The Firewall of China Hijacks Facebook’s login Plugin system


csinfotech

From past few days, Internet Users in China are dealing with a weird redirection of traffic nationwide while accessing any website that makes use of connect.facebook.net resource.

Great Firewall of China, which is infamous for the Internet censorship by Chinese government, believes to be intercepting the JavaScript module used by Facebook Connect Login, which is meant to allow third-party websites to authorize users through Facebook infrastructure.

Chinese Internet users are complaining that when they visit any website that contain “Login with Facebook” or “Connect with Facebook” buttons (which is being used by a vast number of sites), they automatically redirect to unrelated websites.
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The two websites to which the traffic is being redirected:

wpkg.org — A website for open source automated software deployment, upgrade, and removal program for Windows.
ptraveler.com — A personal travel blog authored by a young couple of Poland.

“This behavior is occurring locally and beyond the reach of our servers,” a spokesperson from Facebook told The Verge. “We are investigating the situation.”

Is Chinese Government responsible for the attack?

At the moment, it isn’t clear if Facebook traffic intercepting is backed by Chinese government or it’s the result of some organized cyber attack, although ptraveler.com appears to have been brought down by the flood of redirected traffic.

However, this tactic sounds very similar to the one that the Chinese officials recently used against the popular code sharing website Github, so there is doubt that the Chinese government is responsible for the cyber attack.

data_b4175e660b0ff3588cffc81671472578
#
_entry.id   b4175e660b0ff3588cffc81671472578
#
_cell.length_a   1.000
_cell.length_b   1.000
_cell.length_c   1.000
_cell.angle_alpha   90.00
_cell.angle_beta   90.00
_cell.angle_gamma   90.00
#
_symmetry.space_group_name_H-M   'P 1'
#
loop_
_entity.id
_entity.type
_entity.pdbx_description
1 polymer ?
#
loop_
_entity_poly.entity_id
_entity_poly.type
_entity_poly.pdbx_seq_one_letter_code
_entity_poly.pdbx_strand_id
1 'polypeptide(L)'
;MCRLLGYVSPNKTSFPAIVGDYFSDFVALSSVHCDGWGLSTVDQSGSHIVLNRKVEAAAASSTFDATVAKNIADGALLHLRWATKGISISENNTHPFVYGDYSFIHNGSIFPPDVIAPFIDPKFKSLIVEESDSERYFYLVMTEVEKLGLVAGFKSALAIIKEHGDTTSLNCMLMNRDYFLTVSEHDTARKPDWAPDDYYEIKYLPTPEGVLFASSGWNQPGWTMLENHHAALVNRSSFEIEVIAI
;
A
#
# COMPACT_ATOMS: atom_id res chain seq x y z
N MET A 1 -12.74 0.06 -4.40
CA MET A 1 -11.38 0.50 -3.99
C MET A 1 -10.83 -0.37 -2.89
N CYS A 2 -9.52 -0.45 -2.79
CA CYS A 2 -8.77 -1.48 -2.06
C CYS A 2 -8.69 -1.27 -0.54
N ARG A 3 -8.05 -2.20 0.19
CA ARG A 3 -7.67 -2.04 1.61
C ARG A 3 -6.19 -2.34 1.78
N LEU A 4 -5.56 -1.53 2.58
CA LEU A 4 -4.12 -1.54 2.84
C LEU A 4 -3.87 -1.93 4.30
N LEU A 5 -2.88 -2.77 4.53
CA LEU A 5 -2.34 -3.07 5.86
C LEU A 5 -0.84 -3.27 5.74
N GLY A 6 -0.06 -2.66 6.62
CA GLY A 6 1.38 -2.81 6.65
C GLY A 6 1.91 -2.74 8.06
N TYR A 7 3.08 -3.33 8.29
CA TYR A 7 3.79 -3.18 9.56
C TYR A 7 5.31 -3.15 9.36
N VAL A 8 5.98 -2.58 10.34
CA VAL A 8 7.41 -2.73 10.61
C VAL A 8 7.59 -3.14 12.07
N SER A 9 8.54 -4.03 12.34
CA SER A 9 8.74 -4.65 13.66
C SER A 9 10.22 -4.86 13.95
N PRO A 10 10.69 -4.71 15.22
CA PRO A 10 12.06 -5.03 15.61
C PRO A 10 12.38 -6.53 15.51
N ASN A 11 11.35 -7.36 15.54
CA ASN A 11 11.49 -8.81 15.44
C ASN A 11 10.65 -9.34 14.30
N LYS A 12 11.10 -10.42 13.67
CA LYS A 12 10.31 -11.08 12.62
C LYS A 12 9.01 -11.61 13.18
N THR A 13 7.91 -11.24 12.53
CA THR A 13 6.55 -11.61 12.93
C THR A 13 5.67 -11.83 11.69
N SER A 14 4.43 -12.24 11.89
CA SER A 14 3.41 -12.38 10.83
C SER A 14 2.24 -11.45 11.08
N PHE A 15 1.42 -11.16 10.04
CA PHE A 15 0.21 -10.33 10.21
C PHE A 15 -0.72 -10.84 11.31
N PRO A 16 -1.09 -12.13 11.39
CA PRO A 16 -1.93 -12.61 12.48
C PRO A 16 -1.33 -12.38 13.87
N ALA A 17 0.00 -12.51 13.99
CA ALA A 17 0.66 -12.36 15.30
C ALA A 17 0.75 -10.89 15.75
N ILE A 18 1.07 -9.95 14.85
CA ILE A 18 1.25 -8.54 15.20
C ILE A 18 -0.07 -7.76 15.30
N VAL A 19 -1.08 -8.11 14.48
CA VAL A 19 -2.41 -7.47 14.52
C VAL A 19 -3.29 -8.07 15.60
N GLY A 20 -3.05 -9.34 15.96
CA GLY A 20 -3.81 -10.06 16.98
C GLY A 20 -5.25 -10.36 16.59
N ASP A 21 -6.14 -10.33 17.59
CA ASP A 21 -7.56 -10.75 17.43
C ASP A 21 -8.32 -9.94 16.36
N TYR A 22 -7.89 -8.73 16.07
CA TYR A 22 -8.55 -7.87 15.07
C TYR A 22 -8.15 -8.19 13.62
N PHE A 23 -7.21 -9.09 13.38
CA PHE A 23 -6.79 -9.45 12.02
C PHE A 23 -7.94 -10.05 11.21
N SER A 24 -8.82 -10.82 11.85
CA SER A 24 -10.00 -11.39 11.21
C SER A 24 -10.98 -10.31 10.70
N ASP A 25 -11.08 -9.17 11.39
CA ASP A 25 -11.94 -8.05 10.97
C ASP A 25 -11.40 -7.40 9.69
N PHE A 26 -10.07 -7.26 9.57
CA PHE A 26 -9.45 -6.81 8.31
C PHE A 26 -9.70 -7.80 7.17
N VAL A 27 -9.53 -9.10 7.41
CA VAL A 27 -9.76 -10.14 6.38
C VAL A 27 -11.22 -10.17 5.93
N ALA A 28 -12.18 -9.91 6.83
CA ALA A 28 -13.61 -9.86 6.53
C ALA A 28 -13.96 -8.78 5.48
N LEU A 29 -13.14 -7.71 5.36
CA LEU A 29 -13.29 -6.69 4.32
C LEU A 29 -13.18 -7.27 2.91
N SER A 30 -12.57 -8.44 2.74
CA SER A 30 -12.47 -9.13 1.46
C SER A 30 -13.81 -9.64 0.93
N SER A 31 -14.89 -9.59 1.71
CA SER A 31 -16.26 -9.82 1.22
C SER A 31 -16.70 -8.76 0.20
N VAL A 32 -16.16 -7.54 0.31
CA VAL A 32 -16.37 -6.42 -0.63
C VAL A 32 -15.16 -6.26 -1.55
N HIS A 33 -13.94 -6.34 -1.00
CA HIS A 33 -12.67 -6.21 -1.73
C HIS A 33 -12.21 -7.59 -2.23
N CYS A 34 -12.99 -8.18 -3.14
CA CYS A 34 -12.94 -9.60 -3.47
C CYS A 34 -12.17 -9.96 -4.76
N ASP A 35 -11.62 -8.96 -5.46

At the end of last month, similar redirection was used to launch a massive distributed denial of service (DDoS) attack against Github, apparently in response to dissident content posted by the open source service.

The Great Cannon:

The current attack is also intercepting a line of JavaScript from the Facebook Connect plugin and injecting a new line of code to redirect Chinese users to unrelated sites as the content passes through China’s national web filters.

The Citizen Lab researchers have named this capability “The Great Cannon,” a unique cyber attack tool capable of hijacking Internet traffic at the national level and redirect that traffic to targeted networks the attackers want to knock offline.

It is still unclear why these two sites would be a target for the Great Cannon and why Facebook is chosen to conduct the attack, which has been banned in China for years, and most immigrants in the country use a VPN to access Facebook.

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